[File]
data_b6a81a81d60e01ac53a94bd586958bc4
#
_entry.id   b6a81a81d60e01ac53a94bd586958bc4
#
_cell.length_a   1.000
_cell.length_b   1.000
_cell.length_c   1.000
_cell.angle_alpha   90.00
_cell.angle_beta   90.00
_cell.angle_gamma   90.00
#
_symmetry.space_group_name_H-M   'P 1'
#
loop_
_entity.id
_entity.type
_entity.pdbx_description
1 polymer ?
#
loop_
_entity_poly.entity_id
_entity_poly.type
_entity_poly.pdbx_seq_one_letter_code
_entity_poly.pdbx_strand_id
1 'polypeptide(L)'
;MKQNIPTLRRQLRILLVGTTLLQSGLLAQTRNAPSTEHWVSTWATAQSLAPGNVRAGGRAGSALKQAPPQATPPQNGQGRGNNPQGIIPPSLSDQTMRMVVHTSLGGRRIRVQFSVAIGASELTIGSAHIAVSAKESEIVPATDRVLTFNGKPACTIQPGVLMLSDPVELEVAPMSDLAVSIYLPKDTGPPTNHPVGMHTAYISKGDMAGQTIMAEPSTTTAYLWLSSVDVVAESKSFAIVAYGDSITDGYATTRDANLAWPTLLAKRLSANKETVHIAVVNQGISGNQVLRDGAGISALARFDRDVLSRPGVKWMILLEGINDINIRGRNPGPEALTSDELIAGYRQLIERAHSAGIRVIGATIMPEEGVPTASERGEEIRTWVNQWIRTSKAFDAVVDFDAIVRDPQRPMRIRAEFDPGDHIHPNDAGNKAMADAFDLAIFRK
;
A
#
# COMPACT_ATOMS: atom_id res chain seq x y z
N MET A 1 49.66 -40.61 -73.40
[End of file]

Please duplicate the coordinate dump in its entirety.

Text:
data_b6a81a81d60e01ac53a94bd586958bc4
#
_entry.id   b6a81a81d60e01ac53a94bd586958bc4
#
_cell.length_a   1.000
_cell.length_b   1.000
_cell.length_c   1.000
_cell.angle_alpha   90.00
_cell.angle_beta   90.00
_cell.angle_gamma   90.00
#
_symmetry.space_group_name_H-M   'P 1'
#
loop_
_entity.id
_entity.type
_entity.pdbx_description
1 polymer ?
#
loop_
_entity_poly.entity_id
_entity_poly.type
_entity_poly.pdbx_seq_one_letter_code
_entity_poly.pdbx_strand_id
1 'polypeptide(L)'
;MKQNIPTLRRQLRILLVGTTLLQSGLLAQTRNAPSTEHWVSTWATAQSLAPGNVRAGGRAGSALKQAPPQATPPQNGQGRGNNPQGIIPPSLSDQTMRMVVHTSLGGRRIRVQFSVAIGASELTIGSAHIAVSAKESEIVPATDRVLTFNGKPACTIQPGVLMLSDPVELEVAPMSDLAVSIYLPKDTGPPTNHPVGMHTAYISKGDMAGQTIMAEPSTTTAYLWLSSVDVVAESKSFAIVAYGDSITDGYATTRDANLAWPTLLAKRLSANKETVHIAVVNQGISGNQVLRDGAGISALARFDRDVLSRPGVKWMILLEGINDINIRGRNPGPEALTSDELIAGYRQLIERAHSAGIRVIGATIMPEEGVPTASERGEEIRTWVNQWIRTSKAFDAVVDFDAIVRDPQRPMRIRAEFDPGDHIHPNDAGNKAMADAFDLAIFRK
;
A
#
# COMPACT_ATOMS: atom_id res chain seq x y z
N MET A 1 49.66 -40.61 -73.40